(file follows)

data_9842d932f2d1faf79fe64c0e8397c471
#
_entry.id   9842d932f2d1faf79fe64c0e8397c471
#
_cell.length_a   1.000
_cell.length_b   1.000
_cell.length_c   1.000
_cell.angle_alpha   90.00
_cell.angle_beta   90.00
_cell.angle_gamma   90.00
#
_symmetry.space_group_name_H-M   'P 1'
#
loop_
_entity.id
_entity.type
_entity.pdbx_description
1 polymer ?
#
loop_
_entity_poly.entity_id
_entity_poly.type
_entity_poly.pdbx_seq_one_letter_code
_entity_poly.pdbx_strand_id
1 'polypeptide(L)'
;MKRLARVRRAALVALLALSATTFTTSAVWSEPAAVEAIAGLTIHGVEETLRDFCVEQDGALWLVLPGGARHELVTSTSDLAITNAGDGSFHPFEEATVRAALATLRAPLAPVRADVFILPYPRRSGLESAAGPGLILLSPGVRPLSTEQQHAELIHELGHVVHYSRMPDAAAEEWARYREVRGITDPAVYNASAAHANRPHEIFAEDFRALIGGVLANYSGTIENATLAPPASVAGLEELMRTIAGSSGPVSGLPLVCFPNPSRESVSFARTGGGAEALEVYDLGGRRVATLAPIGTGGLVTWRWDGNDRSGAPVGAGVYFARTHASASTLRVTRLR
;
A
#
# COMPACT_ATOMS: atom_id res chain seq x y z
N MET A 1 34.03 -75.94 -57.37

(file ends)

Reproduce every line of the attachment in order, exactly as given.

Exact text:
data_9842d932f2d1faf79fe64c0e8397c471
#
_entry.id   9842d932f2d1faf79fe64c0e8397c471
#
_cell.length_a   1.000
_cell.length_b   1.000
_cell.length_c   1.000
_cell.angle_alpha   90.00
_cell.angle_beta   90.00
_cell.angle_gamma   90.00
#
_symmetry.space_group_name_H-M   'P 1'
#
loop_
_entity.id
_entity.type
_entity.pdbx_description
1 polymer ?
#
loop_
_entity_poly.entity_id
_entity_poly.type
_entity_poly.pdbx_seq_one_letter_code
_entity_poly.pdbx_strand_id
1 'polypeptide(L)'
;MKRLARVRRAALVALLALSATTFTTSAVWSEPAAVEAIAGLTIHGVEETLRDFCVEQDGALWLVLPGGARHELVTSTSDLAITNAGDGSFHPFEEATVRAALATLRAPLAPVRADVFILPYPRRSGLESAAGPGLILLSPGVRPLSTEQQHAELIHELGHVVHYSRMPDAAAEEWARYREVRGITDPAVYNASAAHANRPHEIFAEDFRALIGGVLANYSGTIENATLAPPASVAGLEELMRTIAGSSGPVSGLPLVCFPNPSRESVSFARTGGGAEALEVYDLGGRRVATLAPIGTGGLVTWRWDGNDRSGAPVGAGVYFARTHASASTLRVTRLR
;
A
#
# COMPACT_ATOMS: atom_id res chain seq x y z
N MET A 1 34.03 -75.94 -57.37